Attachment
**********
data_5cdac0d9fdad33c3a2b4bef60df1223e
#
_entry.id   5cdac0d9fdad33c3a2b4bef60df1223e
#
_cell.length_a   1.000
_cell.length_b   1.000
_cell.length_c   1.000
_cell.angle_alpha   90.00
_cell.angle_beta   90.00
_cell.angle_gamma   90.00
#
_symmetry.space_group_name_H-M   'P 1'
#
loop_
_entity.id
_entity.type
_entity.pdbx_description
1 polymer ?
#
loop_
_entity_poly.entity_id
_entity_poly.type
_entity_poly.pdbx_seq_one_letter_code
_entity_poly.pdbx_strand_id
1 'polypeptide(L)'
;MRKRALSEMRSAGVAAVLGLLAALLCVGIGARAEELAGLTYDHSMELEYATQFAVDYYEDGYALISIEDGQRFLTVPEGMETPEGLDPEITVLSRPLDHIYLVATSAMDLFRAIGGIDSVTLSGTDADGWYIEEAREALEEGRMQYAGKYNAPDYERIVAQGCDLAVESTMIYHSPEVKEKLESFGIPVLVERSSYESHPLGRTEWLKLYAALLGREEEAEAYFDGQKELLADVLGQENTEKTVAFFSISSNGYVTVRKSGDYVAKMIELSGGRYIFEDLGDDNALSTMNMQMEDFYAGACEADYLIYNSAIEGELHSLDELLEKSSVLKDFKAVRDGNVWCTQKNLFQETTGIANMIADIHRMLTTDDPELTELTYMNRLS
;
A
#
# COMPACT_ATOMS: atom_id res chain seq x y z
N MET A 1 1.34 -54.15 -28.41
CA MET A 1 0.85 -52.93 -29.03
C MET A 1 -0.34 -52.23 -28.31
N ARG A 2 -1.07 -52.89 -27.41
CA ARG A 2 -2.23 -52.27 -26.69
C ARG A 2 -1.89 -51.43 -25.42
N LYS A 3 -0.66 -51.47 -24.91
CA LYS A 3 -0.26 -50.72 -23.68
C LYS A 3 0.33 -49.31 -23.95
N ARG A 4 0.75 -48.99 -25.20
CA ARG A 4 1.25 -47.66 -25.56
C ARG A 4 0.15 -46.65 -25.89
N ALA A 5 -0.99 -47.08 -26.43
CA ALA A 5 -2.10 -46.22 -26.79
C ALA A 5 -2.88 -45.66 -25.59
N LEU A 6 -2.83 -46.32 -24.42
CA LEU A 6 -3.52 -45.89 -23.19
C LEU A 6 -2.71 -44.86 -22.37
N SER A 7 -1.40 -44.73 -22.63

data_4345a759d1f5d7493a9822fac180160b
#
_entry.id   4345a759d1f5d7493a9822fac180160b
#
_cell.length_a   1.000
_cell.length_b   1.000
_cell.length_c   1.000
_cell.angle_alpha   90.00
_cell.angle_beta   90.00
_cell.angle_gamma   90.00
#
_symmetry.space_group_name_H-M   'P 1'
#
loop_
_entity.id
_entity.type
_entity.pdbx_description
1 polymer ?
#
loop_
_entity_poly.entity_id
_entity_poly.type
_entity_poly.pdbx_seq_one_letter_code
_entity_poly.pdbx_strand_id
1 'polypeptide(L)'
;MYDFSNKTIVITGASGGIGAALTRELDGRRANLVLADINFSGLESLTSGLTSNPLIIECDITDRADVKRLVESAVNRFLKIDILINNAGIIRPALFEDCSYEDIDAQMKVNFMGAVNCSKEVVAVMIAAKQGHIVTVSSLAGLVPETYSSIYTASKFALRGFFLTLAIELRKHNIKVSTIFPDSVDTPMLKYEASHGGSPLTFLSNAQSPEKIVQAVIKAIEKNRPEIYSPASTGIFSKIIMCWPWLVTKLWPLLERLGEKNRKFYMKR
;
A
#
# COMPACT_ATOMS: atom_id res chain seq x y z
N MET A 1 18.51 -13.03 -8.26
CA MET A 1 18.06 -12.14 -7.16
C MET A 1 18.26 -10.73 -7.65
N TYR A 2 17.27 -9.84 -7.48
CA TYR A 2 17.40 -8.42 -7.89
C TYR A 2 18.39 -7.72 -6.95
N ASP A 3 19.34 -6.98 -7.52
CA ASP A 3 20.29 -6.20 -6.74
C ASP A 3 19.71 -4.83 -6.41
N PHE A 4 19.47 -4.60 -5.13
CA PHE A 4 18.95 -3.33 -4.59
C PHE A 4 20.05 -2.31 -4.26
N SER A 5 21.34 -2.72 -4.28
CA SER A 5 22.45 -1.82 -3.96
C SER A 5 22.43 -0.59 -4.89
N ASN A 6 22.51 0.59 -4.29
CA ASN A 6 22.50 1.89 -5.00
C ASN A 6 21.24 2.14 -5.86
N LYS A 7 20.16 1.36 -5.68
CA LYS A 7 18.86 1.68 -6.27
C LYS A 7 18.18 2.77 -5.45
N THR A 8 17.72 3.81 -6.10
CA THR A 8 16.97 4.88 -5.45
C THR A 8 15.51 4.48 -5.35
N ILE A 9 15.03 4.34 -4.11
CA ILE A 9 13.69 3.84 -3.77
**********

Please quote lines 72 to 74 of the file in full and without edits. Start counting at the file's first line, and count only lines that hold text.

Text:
_entity_poly.pdbx_seq_one_letter_code
_entity_poly.pdbx_strand_id
1 'polypeptide(L)'